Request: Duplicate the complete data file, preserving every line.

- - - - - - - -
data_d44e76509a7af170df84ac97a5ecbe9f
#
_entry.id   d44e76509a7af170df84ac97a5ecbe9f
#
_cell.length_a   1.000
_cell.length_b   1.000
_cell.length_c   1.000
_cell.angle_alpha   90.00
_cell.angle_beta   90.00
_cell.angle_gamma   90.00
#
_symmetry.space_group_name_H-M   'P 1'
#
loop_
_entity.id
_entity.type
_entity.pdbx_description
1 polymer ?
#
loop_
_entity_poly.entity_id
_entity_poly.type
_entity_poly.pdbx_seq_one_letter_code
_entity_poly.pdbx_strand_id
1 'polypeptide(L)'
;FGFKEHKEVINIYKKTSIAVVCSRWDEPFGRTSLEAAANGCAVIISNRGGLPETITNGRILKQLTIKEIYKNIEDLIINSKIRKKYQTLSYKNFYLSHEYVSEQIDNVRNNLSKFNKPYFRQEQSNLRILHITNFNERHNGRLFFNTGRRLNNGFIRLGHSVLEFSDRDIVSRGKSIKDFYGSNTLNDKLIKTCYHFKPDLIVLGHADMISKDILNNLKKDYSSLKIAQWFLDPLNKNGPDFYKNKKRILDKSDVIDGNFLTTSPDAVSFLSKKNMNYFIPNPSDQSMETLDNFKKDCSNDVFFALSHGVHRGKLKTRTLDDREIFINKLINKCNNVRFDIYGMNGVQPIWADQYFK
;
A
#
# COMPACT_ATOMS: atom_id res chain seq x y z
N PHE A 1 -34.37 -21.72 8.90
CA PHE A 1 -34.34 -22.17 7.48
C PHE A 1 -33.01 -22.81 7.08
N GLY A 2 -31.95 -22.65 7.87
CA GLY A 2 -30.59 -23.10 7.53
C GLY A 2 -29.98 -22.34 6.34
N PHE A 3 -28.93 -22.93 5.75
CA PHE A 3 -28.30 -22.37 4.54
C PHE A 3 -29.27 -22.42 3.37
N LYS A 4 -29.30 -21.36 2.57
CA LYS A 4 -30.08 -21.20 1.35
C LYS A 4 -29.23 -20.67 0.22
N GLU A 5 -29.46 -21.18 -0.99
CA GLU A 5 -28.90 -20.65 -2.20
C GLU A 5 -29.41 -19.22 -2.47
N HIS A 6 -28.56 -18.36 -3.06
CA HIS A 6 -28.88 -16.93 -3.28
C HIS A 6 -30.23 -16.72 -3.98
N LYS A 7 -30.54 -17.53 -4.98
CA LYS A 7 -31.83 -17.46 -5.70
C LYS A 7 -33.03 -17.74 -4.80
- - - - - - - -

data_d44e76509a7af170df84ac97a5ecbe9f
#
_entry.id   d44e76509a7af170df84ac97a5ecbe9f
#
_cell.length_a   1.000
_cell.length_b   1.000
_cell.length_c   1.000
_cell.angle_alpha   90.00
_cell.angle_beta   90.00
_cell.angle_gamma   90.00
#
_symmetry.space_group_name_H-M   'P 1'
#
loop_
_entity.id
_entity.type
_entity.pdbx_description
1 polymer ?
#
loop_
_entity_poly.entity_id
_entity_poly.type
_entity_poly.pdbx_seq_one_letter_code
_entity_poly.pdbx_strand_id
1 'polypeptide(L)'
;FGFKEHKEVINIYKKTSIAVVCSRWDEPFGRTSLEAAANGCAVIISNRGGLPETITNGRILKQLTIKEIYKNIEDLIINSKIRKKYQTLSYKNFYLSHEYVSEQIDNVRNNLSKFNKPYFRQEQSNLRILHITNFNERHNGRLFFNTGRRLNNGFIRLGHSVLEFSDRDIVSRGKSIKDFYGSNTLNDKLIKTCYHFKPDLIVLGHADMISKDILNNLKKDYSSLKIAQWFLDPLNKNGPDFYKNKKRILDKSDVIDGNFLTTSPDAVSFLSKKNMNYFIPNPSDQSMETLDNFKKDCSNDVFFALSHGVHRGKLKTRTLDDREIFINKLINKCNNVRFDIYGMNGVQPIWADQYFK
;
A
#
# COMPACT_ATOMS: atom_id res chain seq x y z
N PHE A 1 -34.37 -21.72 8.90
CA PHE A 1 -34.34 -22.17 7.48
C PHE A 1 -33.01 -22.81 7.08
N GLY A 2 -31.95 -22.65 7.87
CA GLY A 2 -30.59 -23.10 7.53
C GLY A 2 -29.98 -22.34 6.34
N PHE A 3 -28.93 -22.93 5.75
CA PHE A 3 -28.30 -22.37 4.54
C PHE A 3 -29.27 -22.42 3.37
N LYS A 4 -29.30 -21.36 2.57
CA LYS A 4 -30.08 -21.20 1.35
C LYS A 4 -29.23 -20.67 0.22
N GLU A 5 -29.46 -21.18 -0.99
CA GLU A 5 -28.90 -20.65 -2.20
C GLU A 5 -29.41 -19.22 -2.47
N HIS A 6 -28.56 -18.36 -3.06
CA HIS A 6 -28.88 -16.93 -3.28
C HIS A 6 -30.23 -16.72 -3.98
N LYS A 7 -30.54 -17.53 -4.98
CA LYS A 7 -31.83 -17.46 -5.70
C LYS A 7 -33.03 -17.74 -4.80